trust and the sociological experiment… set the mood: attagirl – bettie serveert

February 23, 2006 at 1:30 am Leave a comment

Today, I became a blonde.

I've played around with different haircolours in the past. It's possible I was a blonde at one point, although the likelyhood of me reaching that colour on purpose is rather minute. To be honest, it isn't as light as I would have liked it, but I'll take this time to get used to my new social status.

Considering my fine hair and porcelaine skin, blonde was a route that required some trust between myself and my stylist. I would never, ever allow anyone but her do this to me. In the time I've been with her (5 years), I've tried two others, the first because I was cheap (she slaughtered my hair, and my old stylist had to cut everything off and start fresh – I looked like Johnny Rotten for six months, but that was fine by me), the second because my stylist has stopped listening to my demands for an asymetrical bob. Her replacement, Ronnie, seemed darling at first, but he soon became violent and I had to return, my grown out bob in shambles.

I like to equate the trust I have in my hairdresser to that which is necessary to have a long lasting romantic relationship. As far as the regular trust that he won't cheat on you goes, that's not really what I'm thinking of, probably because I have experienced being in love with someone who is everything but faithful. Sometimes you just can't help but care for someone you know is a complete asshole. As far as trust goes, I think it should be more like trusting that another person is going to want the best for you, that they will do what they can to keep you in a safe place, be that mentally or physically. I also think that trust is based on whether or not the person even cares about you. This is probably the reason I let myself get into the situation mentioned above, because I trusted that he cared for me, regardless of his long term girlfriend. Sometimes I'm a sucker.

My reasoning for going blonde is two-fold:

First of all, I'm a brunette naturally, so I know that blondes are treated much better than us, their boring counterparts. I'm not sure if blondes are clever enough to know this. Ha ha. So, curiosity has spurred me to bleach it up, to see if gentlement (and everyone else) truly do prefer blondes.

Secondly, considering I'm trying my best to be me competely, as in bring my personality to the fore like I never have in the past, I thought perhaps that a bubbly new hair colour would help. I have not changed the cut, since my stylist is a genius and we shouldn't mess with that which has already been perfected (wait, so why am I doing this again?), so this is really just about the colour (okay, I did get a trim, because it had been an embarassingly long time since the last cut – so long that the original cut was short and spikey, with red chunks – it is now shoulder length).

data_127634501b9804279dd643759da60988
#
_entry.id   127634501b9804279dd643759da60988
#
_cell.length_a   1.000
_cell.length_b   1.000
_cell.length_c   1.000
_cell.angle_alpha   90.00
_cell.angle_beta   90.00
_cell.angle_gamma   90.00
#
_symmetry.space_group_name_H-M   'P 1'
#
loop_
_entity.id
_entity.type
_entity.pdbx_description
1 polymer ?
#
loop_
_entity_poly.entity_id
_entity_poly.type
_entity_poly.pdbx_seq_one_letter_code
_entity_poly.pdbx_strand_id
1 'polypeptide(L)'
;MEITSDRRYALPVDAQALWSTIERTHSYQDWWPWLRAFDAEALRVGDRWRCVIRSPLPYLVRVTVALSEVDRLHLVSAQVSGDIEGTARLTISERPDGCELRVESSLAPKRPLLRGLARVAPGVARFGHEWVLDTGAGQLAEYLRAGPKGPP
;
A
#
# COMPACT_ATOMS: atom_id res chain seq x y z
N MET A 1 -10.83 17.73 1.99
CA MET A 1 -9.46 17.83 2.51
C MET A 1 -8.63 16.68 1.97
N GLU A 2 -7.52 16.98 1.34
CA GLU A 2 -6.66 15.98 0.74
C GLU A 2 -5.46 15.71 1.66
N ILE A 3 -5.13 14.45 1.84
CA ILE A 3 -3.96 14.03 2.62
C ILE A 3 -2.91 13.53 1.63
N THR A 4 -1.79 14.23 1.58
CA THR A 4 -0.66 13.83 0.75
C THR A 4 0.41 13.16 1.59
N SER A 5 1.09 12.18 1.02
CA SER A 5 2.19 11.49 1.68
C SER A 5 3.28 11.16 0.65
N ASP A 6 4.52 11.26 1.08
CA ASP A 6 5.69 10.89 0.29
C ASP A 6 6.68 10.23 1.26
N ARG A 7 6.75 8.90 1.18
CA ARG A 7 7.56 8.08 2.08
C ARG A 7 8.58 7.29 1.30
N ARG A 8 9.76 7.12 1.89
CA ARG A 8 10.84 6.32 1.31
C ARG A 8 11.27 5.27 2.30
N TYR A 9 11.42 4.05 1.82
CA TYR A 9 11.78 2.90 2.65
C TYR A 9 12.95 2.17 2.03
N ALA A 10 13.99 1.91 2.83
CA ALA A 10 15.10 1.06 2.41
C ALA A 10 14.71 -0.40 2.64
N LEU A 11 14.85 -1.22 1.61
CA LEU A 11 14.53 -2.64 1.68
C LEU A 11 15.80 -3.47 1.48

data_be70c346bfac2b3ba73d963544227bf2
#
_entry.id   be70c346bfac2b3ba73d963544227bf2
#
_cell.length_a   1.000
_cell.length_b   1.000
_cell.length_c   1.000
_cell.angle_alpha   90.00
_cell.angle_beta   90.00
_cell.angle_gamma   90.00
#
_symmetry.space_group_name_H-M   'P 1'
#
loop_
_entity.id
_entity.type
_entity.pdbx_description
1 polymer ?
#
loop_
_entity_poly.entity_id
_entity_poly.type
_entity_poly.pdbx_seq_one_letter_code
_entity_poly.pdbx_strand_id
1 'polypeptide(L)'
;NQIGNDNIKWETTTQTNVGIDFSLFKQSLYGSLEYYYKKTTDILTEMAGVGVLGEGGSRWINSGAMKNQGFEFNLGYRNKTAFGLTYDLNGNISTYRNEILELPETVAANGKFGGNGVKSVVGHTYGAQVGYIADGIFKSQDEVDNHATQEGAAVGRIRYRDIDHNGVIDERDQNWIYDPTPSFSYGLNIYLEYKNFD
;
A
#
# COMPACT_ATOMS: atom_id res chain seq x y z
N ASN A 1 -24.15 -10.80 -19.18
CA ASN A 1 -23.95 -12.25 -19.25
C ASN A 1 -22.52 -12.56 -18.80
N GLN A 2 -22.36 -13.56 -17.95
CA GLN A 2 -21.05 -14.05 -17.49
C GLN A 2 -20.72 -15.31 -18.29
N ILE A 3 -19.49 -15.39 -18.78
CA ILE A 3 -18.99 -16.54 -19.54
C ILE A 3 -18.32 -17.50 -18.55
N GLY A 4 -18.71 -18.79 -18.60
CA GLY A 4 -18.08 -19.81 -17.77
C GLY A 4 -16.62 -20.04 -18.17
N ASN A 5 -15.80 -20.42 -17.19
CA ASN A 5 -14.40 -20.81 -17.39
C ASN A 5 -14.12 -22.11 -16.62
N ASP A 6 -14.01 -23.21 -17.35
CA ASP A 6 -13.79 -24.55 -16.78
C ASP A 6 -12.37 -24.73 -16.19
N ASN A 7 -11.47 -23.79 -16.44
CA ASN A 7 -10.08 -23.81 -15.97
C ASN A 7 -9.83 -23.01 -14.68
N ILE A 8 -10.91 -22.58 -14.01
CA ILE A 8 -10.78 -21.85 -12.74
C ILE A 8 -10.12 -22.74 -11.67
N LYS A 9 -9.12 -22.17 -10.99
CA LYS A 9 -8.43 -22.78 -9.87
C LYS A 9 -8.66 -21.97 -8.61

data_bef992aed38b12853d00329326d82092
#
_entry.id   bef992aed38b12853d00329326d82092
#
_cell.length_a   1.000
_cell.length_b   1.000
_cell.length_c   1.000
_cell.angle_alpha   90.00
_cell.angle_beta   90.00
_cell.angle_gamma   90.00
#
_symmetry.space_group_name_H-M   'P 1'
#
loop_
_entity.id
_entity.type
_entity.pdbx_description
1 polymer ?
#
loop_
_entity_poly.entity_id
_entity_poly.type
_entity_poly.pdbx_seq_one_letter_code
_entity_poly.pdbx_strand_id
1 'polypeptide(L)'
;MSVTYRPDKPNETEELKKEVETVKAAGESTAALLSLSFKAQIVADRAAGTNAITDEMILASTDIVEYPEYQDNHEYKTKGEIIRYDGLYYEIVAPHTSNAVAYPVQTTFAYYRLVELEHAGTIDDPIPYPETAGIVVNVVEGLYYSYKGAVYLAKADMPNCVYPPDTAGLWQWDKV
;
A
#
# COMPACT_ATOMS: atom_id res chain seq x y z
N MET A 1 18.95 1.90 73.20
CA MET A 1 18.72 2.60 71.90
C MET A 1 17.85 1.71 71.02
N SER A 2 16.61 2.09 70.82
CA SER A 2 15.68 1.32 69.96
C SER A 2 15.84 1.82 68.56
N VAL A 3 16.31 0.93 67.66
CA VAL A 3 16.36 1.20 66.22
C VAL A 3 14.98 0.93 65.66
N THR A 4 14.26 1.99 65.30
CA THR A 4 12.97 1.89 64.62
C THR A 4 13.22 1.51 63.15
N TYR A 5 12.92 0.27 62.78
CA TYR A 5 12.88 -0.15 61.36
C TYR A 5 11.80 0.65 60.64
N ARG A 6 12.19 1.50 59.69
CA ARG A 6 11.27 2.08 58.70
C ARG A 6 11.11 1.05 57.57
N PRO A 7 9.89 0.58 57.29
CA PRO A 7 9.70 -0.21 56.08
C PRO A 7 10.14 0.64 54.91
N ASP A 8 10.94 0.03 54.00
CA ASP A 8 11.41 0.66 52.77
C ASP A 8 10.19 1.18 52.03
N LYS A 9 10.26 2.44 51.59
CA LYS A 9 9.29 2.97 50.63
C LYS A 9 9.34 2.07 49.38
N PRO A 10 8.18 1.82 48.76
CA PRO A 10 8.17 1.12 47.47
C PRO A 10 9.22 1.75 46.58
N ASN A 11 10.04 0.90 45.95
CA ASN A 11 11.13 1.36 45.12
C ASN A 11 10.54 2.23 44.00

I like doing these little sociological experiments. My greatest one to date, although the seizure experiments were quite a riot, was the Mailman. When I was working at the kitchen store, the original Mailman, Jean or Guy, definately Guy, was charming. Every morning it was "good morning lovely ladies!" But his route was changed, and the new mailman, we'll just call him Mailman because we were never formerly introduced, was significantly less charismatic. Every morning he would shuffle in, throw the mail behind the cash and hustle out as quickly as he'd come, avoiding eye contact at all cost.

After several months of this ridiculous behavior, I decided it had to end, and that I would try to break this cranky little man of his sour attitude. Every morning from then on I would smile, say hello and ask him how his day was going. It took some time, but he eventually got to the point where he'd look me in the eye, smile, say hello, ask me how I was doing, and hand me the mail, not just throw it on the counter. I felt I had succeeded in making this man's job more enjoyable.

I think I made it too enjoyable, however. Because one day he asked me out. Honestly, I was 21, and he was atleast 40, and despite my attraction to older men, unless you're Bill Maher or Anderson Cooper, that much of an age difference is not my thing. I was uncomfortable to say the least, and when I'm not sure what to say, I giggle. I don't think that helped his self esteem.

So, I never dated the Mailman, and our relationship was forever changed. After avoiding him for a couple of months, and pretending to not recognize him when he came in the store in plainclothes, the mail delivery returned to no words, no eye contact, mail tossed on the counter like nothing had ever happened in the first place.

You'd think that awkward event would have turned me off of my social experimentation urges. Not in the least.

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Entry filed under: , philosophy, This That and The Other.

the amazing feats of technology… an old 20GB from 2004, no video, no colour, just scratches and destroyed earphones… set the mood: Combat Baby – Metric

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